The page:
House of Commons Hansard #25 of the 37th Parliament, 2nd Session. (The original version is on Parliament's site.) The word of the day was kyoto.

Topics

Conflict of Interest
Oral Question Period

11:45 a.m.

The Speaker

The hon. Minister of Transport.

Conflict of Interest
Oral Question Period

11:45 a.m.

Don Valley East
Ontario

Liberal

David Collenette Minister of Transport

Mr. Speaker, I can see now why the hon. member has chosen to retire. I do not think anyone with any ounce of intelligence would give any shrift to that kind of question.

Canada Elections Act
Oral Question Period

11:45 a.m.

Canadian Alliance

Chuck Cadman Surrey North, BC

Mr. Speaker, we routinely suspend the constitutional right to liberty for those convicted of a criminal offence. Outraged Canadians are saying that individuals incarcerated for violating the Criminal Code should not have a hand in writing it by being allowed to vote.

The Canadian Police Association has asked the government for a royal commission into the prison system in general and to immediately remedy the injustice caused by the Supreme Court decision ruling on the voting rights of prisoners. Will the government honour the request made by 28,000 police officers?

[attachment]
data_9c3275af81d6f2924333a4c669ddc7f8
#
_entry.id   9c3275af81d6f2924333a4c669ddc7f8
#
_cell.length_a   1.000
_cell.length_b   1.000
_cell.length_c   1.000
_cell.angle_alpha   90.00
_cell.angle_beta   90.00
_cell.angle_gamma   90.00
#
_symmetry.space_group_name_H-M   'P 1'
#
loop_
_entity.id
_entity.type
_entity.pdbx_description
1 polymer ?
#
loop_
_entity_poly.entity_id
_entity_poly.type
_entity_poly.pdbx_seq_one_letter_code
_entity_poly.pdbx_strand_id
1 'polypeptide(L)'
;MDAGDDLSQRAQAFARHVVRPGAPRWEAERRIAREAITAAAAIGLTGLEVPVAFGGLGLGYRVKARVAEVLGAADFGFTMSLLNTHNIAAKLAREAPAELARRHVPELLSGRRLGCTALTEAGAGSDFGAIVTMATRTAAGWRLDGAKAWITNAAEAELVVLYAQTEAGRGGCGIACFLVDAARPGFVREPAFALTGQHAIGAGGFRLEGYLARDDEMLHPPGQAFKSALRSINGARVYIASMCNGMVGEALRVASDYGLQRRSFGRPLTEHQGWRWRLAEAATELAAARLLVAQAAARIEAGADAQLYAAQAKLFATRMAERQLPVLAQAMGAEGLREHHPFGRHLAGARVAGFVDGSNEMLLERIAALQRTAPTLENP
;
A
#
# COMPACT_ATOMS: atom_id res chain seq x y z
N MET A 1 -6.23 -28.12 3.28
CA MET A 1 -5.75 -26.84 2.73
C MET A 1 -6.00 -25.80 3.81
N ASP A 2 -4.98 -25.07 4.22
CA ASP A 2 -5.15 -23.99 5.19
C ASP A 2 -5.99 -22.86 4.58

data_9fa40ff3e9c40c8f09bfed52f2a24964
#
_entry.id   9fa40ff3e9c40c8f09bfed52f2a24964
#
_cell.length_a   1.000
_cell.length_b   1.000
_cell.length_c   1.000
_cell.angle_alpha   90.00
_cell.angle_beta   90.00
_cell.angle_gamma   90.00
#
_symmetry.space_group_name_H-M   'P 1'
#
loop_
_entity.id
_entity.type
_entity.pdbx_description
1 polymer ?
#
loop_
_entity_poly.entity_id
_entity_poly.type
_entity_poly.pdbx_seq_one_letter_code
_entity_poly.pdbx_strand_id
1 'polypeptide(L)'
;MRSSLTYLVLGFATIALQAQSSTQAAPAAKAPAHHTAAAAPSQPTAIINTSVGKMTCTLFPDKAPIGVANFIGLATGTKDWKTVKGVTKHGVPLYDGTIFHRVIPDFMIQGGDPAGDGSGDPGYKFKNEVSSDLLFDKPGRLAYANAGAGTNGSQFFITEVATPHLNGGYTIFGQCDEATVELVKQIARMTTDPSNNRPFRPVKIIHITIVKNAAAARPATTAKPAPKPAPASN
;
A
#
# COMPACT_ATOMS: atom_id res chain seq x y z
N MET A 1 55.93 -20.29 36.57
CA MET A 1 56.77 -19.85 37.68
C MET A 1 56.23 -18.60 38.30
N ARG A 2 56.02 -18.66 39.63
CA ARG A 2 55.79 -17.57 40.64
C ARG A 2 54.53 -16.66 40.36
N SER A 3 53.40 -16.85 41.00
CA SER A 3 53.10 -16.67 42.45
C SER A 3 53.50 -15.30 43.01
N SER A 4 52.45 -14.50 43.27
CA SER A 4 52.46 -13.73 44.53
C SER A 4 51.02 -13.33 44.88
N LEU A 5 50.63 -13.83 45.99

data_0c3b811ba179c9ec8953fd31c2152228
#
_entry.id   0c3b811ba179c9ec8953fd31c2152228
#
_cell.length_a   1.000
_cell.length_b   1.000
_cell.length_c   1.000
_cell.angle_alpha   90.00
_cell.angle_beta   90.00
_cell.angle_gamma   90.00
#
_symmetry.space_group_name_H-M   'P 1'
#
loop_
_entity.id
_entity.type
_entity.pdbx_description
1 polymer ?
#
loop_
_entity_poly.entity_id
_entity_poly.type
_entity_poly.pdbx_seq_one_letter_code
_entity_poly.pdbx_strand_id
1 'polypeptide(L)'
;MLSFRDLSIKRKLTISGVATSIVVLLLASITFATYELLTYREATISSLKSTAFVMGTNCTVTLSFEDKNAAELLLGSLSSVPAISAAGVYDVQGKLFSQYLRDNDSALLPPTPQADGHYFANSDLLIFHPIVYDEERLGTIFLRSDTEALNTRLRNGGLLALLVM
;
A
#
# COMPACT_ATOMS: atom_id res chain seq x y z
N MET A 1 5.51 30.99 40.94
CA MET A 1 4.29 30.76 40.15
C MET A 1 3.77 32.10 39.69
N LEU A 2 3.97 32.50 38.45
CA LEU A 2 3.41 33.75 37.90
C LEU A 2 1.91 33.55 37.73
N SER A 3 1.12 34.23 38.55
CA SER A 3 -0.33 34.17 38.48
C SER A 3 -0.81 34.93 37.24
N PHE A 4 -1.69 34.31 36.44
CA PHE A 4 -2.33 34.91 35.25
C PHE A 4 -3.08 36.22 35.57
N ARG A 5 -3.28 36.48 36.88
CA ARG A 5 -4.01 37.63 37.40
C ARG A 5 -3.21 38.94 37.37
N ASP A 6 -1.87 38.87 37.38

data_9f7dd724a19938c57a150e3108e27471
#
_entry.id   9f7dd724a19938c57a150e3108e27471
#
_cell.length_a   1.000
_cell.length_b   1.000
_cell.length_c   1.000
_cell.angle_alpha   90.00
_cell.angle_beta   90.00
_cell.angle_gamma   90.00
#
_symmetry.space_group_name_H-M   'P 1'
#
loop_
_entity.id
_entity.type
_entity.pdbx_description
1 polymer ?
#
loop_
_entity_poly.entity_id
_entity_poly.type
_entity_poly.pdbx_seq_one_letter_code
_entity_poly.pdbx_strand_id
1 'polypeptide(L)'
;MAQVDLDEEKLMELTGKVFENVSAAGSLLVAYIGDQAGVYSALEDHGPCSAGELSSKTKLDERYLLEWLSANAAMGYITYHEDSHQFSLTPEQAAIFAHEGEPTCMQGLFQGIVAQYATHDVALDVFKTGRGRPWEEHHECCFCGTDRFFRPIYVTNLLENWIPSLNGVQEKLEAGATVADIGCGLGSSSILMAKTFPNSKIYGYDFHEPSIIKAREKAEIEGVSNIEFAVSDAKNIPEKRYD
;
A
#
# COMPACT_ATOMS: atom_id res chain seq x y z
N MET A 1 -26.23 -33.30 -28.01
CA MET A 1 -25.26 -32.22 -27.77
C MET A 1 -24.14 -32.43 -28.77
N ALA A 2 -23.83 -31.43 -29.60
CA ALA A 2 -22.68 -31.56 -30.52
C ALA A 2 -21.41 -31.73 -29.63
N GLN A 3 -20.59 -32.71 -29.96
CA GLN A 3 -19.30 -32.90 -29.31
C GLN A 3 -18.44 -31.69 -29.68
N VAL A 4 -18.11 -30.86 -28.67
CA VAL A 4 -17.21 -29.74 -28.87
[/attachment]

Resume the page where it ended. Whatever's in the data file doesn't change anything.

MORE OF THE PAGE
Canada Elections Act
Oral Question Period

11:45 a.m.

Glengarry—Prescott—Russell
Ontario

Liberal

Don Boudria Minister of State and Leader of the Government in the House of Commons

Mr. Speaker, the hon. member asked two different questions. I will answer the one about the Canada Elections Act.

That issue is being examined right now by officials. I have indicated that in the past, because of course it is an issue that concerns a number of members, including the hon. member for Provencher, who, by the way, when he was the provincial minister in Manitoba, permitted provincial prisoners the right to vote. He forgot to say that the other day.

Canada Elections Act
Oral Question Period

11:45 a.m.

Canadian Alliance

Chuck Cadman Surrey North, BC

Mr. Speaker, the Supreme Court decision stunned Canadians by giving federal prisoners the right to vote last week. Defenders of the decision say that the relatively small number of inmates will make no electoral difference. This is not about numbers. It is about principle.

Killers take away the voting rights of their victims forever. Why is it such a stretch to suspend their right to vote while they are incarcerated? Will the Minister of Justice immediately introduce a constitutional amendment to rectify this affront to victims of crime and to all law-abiding citizens?

Canada Elections Act
Oral Question Period

11:45 a.m.

Glengarry—Prescott—Russell
Ontario

Liberal

Don Boudria Minister of State and Leader of the Government in the House of Commons

Mr. Speaker, this is a Supreme Court decision. It is not even one that can be overridden by, as he knows, the notwithstanding clause, the way his critic was suggesting the other day, while forgetting that, at the same time, when he was the provincial minister in Manitoba, he was permitting provincial prisoners the right to vote.